Carly Norris is a book editor living in New York City who moves into the Sliver apartment building. In the apartment building, Carly meets two of her new neighbors, author Jack Lansford who... See full summary »
This is the sequel to "Romancing the Stone" where Jack and Joan have their yacht and easy life, but are gradually getting bored with each other and this way of life. Joan accepts an ... See full summary »
When the daughter of a psychiatrist is kidnapped, he's horrified to discover that the abductors' demand is that he break through to a post traumatic stress disorder suffering young woman who knows a secret...
With his company about to merge, a happily married and successful computer expert is expecting a promotion. Instead the job goes to a woman from another plant with whom he had an affair in his bachelor days. His new boss, not only dangerously sexy but equally dangerously ambitious, has climbed the corporate ladder by exerting undue influence on the CEO. She apparently tries to pick up where they left off but he just about manages to resist. This liaison is soon revealed to be part of her master plan to consolidate power and use Tom as a scapegoat to cover her technical misdeeds. As his position at work comes under increasing pressure he decides to file charges of sexual harassment. This is the last thing the company needs. Written by
Jeremy Perkins <firstname.lastname@example.org>
The first time, when Meredith Johnson and Tom Sanders are meeting in her office, when Meredith's secretary comes to ask her boss if she could leave earlier right after Meredith grants her wish, the secretary leaves and locks the office door. But when Tom Sanders leaves after he is harassed by Meredith, he opens the door, as if it was not locked. See more »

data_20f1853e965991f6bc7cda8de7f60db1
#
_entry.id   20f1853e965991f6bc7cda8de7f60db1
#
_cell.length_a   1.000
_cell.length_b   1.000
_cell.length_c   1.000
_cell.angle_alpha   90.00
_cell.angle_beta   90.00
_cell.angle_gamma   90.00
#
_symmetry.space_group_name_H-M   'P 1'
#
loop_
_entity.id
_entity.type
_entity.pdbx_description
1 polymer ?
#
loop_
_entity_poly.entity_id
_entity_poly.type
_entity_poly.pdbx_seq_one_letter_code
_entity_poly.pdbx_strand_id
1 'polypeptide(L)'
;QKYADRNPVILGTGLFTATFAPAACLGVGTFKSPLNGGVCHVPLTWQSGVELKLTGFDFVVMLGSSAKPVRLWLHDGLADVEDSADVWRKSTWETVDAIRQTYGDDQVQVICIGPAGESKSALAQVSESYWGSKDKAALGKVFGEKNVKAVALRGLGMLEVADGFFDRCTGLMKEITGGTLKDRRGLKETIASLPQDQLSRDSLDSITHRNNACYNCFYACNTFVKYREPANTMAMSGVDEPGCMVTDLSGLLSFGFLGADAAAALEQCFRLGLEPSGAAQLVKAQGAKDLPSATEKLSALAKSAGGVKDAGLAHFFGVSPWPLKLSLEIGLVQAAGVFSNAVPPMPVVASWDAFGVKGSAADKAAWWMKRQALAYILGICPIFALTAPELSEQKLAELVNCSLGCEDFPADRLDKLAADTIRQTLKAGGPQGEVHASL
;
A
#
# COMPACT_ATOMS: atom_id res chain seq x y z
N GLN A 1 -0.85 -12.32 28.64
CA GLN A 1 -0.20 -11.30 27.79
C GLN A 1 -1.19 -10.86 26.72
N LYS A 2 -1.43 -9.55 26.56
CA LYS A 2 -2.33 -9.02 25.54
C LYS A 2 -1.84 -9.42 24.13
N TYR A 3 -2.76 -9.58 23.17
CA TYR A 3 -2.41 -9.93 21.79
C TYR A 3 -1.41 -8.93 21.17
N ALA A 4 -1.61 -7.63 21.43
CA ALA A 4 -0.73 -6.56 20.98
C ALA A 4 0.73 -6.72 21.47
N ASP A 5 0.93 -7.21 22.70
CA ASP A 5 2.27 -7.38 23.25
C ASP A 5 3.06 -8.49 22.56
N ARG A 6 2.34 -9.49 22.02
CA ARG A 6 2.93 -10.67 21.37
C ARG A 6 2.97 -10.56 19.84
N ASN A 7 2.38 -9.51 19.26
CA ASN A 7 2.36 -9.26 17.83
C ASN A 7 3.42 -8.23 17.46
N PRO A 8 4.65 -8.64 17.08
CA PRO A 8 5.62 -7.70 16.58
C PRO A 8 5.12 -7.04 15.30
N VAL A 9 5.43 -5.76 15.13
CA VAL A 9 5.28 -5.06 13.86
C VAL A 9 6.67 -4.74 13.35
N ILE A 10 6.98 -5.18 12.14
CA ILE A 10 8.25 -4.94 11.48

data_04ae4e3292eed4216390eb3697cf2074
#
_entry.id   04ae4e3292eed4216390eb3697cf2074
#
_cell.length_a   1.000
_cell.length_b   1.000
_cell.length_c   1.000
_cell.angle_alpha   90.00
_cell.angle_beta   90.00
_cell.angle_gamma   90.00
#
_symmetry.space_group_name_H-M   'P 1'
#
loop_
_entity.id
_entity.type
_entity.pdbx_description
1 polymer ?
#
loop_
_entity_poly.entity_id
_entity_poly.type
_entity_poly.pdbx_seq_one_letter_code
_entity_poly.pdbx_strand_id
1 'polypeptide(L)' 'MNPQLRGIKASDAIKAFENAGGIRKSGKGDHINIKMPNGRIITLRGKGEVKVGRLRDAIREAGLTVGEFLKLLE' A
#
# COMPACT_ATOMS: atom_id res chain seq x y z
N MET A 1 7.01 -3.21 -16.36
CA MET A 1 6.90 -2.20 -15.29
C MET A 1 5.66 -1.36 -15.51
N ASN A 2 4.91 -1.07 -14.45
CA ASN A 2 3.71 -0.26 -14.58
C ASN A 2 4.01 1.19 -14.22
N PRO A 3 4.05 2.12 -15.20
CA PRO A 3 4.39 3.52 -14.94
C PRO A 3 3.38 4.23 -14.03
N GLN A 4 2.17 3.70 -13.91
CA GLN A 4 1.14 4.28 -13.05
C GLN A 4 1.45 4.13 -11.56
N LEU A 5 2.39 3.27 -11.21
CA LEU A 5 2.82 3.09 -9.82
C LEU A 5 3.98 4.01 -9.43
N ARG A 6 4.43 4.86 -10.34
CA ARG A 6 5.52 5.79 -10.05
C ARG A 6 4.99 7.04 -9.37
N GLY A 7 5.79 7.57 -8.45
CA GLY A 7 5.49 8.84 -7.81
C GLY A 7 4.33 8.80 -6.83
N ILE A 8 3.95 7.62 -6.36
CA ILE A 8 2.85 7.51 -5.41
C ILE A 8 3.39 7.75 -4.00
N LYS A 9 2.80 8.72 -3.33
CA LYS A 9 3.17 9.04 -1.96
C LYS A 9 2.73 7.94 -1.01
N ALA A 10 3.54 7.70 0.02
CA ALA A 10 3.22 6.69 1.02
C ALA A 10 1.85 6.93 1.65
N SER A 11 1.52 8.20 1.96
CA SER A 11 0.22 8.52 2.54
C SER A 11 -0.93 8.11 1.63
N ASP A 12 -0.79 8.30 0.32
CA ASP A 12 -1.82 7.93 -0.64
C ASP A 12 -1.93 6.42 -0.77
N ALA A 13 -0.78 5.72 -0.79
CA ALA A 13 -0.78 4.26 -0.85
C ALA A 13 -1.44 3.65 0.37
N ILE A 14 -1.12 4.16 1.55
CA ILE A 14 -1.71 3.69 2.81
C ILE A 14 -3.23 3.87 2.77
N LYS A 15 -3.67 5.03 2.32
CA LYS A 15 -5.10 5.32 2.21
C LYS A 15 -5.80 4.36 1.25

I'm really surprised that there are next-to-no comments on this excellent thriller. It has been on ITV many times now, but I have only just caught it now after reading a second-hand copy of the novel. This thriller deals with the inequality between men and women in the corporate workplace brilliantly, displaying the clichéd attitudes of so-called friends and colleagues. this film has a real moral to it that rises it up from the blockbuster it is intended to be. The plight of the man against the megalomaniac female corporate boss seems quite desperate against the political correctness of the 90's, but is also sadly realistic showing what an unphilanthropic, complicated world this sometimes is. Especially in the ever-dominant world of corporations, simple human empathy is lost against a backlash of other most often selfish concerns. Michael Douglas as Tom was superb, although the acting of Meredith was sometimes a bit too clichéd, although this of course is what it was meant to be. All-in-all a very enjoyable, gripping thriller with all the plot that only usually a novel adaptation can give, exploring a real contemporary issue which other thrillers typically leave blank.
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